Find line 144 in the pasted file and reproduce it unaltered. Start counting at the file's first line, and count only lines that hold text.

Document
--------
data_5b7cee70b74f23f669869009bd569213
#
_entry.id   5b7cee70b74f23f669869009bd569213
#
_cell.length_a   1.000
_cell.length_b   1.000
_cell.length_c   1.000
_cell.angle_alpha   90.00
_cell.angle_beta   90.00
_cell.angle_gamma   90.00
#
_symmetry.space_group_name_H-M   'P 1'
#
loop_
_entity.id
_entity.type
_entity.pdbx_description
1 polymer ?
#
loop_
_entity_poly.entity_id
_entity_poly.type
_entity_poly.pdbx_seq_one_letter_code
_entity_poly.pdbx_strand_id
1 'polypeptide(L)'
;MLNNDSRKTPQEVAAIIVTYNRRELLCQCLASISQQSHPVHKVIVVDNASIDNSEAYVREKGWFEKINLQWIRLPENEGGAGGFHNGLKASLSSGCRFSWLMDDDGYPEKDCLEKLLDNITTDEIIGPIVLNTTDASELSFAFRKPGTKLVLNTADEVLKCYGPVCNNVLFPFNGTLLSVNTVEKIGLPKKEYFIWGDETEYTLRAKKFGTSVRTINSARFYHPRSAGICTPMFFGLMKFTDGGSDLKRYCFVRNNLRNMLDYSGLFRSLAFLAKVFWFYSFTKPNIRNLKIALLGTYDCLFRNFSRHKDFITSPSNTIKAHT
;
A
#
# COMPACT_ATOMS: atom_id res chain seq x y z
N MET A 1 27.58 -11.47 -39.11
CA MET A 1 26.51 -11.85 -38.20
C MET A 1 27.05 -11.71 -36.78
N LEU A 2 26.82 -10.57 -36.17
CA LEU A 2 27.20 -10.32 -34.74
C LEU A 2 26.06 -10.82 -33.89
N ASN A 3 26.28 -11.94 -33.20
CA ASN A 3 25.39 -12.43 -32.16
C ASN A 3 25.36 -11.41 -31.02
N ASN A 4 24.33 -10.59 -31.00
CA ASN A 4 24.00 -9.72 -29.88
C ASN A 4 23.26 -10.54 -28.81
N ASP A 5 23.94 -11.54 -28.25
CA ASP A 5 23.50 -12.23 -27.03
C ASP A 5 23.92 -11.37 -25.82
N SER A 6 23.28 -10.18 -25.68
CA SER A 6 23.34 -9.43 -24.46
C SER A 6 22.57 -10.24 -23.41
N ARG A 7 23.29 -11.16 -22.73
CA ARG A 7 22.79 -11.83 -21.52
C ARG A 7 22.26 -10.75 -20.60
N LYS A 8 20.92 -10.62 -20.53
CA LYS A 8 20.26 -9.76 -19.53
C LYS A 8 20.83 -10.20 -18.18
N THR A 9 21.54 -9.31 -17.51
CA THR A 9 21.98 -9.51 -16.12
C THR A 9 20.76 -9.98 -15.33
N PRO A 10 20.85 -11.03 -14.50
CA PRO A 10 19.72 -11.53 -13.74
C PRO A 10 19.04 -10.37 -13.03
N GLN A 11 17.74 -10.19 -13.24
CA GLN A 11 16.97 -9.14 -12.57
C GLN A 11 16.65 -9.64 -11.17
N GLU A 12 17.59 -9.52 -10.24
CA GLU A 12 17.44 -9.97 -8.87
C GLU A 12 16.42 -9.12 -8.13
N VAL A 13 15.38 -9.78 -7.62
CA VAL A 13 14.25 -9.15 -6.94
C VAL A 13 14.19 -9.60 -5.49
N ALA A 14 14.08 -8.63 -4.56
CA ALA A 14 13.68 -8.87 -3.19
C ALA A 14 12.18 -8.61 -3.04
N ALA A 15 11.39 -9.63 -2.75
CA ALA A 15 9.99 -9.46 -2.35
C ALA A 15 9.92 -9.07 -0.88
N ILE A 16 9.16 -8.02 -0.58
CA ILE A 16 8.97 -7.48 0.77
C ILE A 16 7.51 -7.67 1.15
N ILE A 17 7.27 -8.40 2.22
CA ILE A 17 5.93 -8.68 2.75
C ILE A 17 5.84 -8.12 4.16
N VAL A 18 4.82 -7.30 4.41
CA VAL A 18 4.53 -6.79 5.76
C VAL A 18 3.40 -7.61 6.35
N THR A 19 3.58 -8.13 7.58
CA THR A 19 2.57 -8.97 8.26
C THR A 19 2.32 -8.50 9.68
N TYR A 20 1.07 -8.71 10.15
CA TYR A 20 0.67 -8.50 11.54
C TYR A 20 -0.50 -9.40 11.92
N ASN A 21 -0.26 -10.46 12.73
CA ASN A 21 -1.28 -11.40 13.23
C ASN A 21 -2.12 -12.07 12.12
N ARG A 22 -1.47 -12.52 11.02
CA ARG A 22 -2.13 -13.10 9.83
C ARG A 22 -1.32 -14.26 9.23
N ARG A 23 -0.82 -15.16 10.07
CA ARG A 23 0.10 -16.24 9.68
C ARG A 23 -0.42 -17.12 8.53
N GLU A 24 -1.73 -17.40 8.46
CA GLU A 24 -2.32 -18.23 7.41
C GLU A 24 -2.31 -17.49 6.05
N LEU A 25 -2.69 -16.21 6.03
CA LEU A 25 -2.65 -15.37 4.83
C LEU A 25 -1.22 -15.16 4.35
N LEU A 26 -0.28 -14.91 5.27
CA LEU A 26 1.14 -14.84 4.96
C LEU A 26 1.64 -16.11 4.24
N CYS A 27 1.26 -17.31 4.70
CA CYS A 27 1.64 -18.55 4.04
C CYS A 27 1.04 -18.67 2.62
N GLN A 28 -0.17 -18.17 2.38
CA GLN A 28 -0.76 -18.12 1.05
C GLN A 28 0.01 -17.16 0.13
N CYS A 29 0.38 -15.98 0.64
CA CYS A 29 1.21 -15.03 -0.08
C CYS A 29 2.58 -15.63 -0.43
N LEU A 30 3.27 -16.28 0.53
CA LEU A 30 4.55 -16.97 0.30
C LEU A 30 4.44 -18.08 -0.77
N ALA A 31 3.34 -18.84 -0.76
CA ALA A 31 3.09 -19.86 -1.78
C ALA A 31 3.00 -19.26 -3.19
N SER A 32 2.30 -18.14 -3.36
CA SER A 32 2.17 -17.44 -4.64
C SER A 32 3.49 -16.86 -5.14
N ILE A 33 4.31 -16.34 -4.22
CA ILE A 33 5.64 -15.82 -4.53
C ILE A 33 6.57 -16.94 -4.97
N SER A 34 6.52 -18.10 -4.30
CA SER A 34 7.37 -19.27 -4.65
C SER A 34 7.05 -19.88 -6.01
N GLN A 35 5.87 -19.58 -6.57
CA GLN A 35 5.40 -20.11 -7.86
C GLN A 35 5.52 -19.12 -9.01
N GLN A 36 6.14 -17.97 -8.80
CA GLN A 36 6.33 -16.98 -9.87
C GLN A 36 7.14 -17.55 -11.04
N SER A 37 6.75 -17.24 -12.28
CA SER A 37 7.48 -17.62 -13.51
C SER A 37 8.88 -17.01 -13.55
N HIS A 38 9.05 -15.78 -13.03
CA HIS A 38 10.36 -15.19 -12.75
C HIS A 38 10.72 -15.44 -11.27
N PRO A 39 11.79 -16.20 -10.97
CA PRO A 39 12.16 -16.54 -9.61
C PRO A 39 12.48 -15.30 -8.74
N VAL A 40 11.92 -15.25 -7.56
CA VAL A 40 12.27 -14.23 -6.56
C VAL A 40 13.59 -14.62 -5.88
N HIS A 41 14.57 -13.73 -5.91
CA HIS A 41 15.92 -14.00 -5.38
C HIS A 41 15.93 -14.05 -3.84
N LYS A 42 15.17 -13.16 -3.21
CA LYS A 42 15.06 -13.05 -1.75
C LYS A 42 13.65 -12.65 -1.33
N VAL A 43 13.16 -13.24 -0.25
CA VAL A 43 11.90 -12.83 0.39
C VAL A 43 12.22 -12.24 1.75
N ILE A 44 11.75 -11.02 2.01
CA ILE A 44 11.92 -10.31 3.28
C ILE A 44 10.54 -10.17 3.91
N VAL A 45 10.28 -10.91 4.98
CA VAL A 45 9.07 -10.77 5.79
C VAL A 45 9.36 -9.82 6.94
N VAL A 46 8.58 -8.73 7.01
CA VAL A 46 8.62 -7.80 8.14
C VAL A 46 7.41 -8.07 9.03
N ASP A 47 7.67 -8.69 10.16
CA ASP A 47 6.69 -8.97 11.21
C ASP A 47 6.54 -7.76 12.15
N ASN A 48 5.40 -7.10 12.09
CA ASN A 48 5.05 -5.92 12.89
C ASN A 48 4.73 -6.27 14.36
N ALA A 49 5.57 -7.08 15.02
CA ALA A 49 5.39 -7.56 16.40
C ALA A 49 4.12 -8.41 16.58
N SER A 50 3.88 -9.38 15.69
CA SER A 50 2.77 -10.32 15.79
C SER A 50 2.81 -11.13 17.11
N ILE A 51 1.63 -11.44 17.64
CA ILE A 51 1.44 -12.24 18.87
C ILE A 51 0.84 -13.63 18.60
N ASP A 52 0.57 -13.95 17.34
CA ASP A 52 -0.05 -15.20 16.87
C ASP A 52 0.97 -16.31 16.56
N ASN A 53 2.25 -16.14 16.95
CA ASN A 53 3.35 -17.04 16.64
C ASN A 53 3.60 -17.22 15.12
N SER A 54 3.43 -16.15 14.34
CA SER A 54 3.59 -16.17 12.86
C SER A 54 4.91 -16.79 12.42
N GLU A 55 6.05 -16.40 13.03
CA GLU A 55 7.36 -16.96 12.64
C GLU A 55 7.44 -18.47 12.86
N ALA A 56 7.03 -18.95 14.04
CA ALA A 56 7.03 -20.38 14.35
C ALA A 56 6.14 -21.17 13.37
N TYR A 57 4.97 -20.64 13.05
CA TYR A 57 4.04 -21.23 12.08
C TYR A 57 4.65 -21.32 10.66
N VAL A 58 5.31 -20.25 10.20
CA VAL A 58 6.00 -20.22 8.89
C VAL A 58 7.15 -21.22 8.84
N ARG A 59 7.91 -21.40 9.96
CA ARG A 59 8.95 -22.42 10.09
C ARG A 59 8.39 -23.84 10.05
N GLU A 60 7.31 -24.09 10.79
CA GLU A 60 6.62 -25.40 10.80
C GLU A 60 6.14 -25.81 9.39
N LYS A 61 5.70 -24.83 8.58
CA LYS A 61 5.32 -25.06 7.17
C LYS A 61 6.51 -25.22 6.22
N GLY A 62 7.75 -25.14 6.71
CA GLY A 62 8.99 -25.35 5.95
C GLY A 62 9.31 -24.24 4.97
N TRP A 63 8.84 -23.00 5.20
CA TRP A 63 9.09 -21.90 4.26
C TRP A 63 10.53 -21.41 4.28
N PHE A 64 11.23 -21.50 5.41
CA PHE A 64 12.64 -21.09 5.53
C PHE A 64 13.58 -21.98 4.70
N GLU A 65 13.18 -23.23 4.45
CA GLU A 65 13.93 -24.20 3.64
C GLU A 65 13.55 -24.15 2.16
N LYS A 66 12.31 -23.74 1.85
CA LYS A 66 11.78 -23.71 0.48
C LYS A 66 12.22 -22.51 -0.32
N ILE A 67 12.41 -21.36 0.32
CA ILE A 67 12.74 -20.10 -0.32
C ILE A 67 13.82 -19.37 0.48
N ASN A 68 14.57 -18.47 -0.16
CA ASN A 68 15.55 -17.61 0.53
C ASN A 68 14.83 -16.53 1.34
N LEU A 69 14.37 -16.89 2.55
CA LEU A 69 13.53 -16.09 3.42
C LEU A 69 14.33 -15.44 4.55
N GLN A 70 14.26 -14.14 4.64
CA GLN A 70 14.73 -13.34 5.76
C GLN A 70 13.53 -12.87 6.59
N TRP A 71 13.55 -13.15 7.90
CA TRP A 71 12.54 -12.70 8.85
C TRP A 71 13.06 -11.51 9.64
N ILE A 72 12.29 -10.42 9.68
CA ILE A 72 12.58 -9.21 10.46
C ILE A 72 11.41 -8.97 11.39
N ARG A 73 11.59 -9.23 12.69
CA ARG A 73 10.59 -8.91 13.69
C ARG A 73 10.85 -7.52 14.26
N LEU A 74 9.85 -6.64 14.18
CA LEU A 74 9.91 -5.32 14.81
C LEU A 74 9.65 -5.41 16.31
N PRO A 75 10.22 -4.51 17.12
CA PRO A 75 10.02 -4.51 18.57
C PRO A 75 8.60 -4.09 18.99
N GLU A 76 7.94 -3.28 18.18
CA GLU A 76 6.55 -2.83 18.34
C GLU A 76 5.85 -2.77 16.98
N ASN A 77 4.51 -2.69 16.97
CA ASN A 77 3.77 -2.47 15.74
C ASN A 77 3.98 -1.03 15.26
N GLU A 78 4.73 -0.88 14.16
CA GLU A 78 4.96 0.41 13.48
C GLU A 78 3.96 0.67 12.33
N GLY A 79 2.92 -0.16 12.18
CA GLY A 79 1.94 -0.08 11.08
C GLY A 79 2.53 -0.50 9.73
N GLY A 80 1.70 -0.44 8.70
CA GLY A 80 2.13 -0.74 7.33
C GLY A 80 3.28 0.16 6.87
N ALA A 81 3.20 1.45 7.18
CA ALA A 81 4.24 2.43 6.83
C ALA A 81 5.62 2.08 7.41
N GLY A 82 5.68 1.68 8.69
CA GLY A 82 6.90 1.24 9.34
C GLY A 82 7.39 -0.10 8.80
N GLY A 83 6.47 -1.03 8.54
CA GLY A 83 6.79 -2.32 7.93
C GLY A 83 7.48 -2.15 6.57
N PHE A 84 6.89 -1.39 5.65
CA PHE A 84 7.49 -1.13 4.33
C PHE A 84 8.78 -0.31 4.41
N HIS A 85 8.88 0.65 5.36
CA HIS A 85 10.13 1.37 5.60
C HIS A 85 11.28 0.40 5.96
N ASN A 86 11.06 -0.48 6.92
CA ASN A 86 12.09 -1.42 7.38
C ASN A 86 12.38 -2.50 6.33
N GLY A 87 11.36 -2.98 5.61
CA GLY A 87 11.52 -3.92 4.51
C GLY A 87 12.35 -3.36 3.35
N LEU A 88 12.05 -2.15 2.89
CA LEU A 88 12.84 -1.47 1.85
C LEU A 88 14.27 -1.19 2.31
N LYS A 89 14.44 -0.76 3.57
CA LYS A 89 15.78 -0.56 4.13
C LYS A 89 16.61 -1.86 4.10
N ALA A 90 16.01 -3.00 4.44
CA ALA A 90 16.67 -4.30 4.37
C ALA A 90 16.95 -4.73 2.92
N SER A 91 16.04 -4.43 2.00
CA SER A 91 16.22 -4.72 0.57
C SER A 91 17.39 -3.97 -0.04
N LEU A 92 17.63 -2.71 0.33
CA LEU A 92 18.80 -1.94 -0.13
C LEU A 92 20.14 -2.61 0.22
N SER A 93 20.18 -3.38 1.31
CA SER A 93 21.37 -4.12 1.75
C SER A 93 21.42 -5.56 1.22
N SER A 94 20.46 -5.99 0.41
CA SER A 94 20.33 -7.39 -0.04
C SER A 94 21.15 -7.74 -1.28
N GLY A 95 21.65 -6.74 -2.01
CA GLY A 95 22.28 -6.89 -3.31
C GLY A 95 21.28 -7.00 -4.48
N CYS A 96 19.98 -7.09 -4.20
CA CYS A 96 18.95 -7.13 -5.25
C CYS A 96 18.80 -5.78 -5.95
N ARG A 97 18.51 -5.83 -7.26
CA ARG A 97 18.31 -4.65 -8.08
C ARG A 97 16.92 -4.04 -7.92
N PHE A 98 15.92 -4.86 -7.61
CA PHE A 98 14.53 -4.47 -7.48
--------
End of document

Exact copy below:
C HIS A 38 10.72 -15.44 -11.27